One of the best and most interesting things about Leslie Stephen’s mountaineering pursuits is the role it played in helping him become a writer. He was a charter member of the Alpine Club, and one of its early presidents. I’ve always meant to follow up my surmise that Stephen was elected president of the Club in the aftermath of the infamous Matterhorn accident, which caused Queen Victoria to suggest that the new sport should be banned. The son of James Stephen was well-qualified to explain why Englishmen should be allowed to continue conquering the Alps. Others will know or have a better sense of the early years of the Club, but my vague impression is that in its first formation it consisted of a small group of pioneers gathering to discuss their tours and plans for the following season. This was done with a standard Victorian formality, and members read their accounts, and the classic form of the mountaineering narrative took shape. The best and most characteristic accounts were published by the Club in an annual volume, initially called “Peaks, Passes, and Glaciers.” Shortly afterwards, individuals began to publish the first classic books about mountain travel, and the explosive bestseller was Edward Whymper’s “Scrambles Amongst the Alps,” which tells the tale of his single-minded conquest of the Matterhorn, and the terrible accident on the descent, when a rope broke and seven lives were lost. Every student of mountain literature knows the story, but the trick is to bring those folks together with the enthusiasts for Lily Briscoe’s modernist approach to art and their cold view of Mr. Ramsay.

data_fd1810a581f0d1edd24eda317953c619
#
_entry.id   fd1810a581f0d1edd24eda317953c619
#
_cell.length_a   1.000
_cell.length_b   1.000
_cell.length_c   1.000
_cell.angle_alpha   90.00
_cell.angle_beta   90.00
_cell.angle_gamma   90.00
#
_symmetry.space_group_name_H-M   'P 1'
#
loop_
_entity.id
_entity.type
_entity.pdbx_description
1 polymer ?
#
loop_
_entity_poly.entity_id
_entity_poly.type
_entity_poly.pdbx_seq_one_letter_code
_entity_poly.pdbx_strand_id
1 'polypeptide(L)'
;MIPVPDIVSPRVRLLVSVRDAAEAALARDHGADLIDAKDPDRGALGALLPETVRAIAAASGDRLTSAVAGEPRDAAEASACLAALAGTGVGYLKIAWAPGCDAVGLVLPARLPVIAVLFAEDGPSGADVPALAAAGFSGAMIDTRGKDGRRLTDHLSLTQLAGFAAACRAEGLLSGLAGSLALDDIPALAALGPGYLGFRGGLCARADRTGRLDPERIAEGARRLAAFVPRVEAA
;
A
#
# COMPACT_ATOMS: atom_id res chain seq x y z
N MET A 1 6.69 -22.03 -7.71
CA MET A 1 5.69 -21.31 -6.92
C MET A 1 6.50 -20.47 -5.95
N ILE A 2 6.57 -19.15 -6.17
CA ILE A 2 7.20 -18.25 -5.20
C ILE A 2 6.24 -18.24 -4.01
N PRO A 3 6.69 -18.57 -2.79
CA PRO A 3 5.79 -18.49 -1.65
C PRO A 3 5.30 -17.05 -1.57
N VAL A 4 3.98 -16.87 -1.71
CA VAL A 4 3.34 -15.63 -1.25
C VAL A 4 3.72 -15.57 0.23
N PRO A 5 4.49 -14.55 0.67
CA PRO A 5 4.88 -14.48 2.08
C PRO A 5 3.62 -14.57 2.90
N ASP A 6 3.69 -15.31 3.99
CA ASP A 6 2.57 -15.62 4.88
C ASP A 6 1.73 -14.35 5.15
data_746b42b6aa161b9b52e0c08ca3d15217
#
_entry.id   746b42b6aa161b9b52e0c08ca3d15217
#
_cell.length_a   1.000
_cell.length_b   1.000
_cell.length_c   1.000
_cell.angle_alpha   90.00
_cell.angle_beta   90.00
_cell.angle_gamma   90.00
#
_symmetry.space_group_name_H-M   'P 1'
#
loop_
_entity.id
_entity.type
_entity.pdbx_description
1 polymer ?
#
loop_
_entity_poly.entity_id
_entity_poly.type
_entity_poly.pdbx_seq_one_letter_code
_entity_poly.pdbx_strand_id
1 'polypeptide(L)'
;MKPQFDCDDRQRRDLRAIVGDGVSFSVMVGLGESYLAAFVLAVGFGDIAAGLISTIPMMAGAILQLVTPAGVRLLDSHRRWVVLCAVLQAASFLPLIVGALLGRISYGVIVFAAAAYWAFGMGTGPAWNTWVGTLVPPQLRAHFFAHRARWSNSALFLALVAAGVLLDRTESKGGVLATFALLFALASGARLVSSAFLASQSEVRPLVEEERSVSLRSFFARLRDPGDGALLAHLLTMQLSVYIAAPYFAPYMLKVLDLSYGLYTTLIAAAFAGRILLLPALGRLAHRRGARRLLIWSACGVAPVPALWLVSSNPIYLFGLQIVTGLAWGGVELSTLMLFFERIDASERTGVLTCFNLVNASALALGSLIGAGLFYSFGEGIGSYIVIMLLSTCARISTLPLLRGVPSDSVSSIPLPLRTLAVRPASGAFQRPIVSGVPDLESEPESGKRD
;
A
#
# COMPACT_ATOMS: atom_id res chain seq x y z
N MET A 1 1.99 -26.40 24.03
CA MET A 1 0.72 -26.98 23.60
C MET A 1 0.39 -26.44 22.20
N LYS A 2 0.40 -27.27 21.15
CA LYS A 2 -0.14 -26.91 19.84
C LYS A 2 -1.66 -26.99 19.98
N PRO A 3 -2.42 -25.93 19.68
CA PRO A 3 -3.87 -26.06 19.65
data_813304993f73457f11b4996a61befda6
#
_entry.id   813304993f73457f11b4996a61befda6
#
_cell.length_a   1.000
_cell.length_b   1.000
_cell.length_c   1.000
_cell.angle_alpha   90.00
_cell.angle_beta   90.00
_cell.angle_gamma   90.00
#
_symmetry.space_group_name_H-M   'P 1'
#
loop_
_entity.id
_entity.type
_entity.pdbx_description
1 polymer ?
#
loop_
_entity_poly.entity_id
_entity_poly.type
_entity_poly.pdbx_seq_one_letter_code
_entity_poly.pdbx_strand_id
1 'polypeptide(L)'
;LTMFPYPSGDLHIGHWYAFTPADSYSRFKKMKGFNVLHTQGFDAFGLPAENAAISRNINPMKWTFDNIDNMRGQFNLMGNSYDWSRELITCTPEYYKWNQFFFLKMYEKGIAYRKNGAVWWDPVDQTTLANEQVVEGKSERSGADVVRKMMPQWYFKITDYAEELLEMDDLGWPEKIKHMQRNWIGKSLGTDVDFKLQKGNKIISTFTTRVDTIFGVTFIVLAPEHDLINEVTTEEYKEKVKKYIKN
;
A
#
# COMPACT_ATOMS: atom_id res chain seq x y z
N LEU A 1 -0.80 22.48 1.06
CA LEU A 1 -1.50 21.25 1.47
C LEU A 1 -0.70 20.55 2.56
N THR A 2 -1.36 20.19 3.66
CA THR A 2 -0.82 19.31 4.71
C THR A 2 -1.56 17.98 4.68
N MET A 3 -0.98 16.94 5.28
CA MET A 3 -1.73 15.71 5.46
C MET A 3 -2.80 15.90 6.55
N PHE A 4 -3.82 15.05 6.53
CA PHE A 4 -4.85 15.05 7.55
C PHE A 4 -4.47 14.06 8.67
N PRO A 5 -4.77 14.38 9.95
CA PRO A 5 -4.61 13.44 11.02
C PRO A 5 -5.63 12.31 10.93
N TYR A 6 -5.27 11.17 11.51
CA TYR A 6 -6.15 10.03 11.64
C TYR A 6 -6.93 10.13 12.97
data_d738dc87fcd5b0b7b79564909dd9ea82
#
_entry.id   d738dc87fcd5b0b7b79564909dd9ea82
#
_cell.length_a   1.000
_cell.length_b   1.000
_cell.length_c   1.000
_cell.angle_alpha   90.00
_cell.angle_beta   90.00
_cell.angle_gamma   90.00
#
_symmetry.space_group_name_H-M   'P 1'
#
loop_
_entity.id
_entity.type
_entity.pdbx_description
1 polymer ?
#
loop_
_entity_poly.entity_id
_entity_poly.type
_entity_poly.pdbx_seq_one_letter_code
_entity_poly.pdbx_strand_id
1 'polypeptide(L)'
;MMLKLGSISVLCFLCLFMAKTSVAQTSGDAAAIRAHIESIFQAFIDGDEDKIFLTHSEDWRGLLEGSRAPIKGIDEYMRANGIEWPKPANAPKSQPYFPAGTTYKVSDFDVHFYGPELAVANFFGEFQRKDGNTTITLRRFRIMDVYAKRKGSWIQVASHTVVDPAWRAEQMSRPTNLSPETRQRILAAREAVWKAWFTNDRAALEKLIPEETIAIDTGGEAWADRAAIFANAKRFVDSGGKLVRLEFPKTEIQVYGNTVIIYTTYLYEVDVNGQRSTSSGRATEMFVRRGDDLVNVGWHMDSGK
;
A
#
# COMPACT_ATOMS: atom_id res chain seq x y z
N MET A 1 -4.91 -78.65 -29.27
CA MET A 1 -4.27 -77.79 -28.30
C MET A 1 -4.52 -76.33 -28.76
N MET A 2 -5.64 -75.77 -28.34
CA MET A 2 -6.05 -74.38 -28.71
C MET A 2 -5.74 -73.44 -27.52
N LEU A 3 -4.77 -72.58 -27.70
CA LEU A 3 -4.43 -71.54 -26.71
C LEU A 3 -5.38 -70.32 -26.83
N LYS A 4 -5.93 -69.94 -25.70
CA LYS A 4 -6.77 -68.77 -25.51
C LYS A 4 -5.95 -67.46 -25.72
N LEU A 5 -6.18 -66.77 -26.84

All of this is, for the moment, impressionistic and fairly inaccurate. The first published work of “the Rev. Leslie Stephen, M.A. Fellow and Tutor of Tinity Hall, Cambridge,” is “The Allelein-Horn,” in “Vacation Tourists and Notes of Travel in 1860,” edited by Francis Galton. This volume–god only knows when and how I found it, back in the time before internet book-hunting, but it must have been a banner day–contains entries on “Naples and Garibaldi,” “Slavonic Races,” “A Visit to Peru,” “Norway,” and “Syrian Travel and Syrian Tribes,” as well as “Partial Ascent of Mont Cervin (Matterhorn)” by F.V. Hawkins and “From Lauterbrunnen to the Aeggishhorn by the Lauwinen-Thor in One Day,” by John Tyndall. The mention of Tyndall, another titan from the Golden Age, leads me back to my shelves, where I find an “Everyman’s Library” copy of his “Glaciers of the Alps” and discover that it is subtitled “Mountaineering in 1861,” and the table of contents is made up of expedition records of 1856-1859.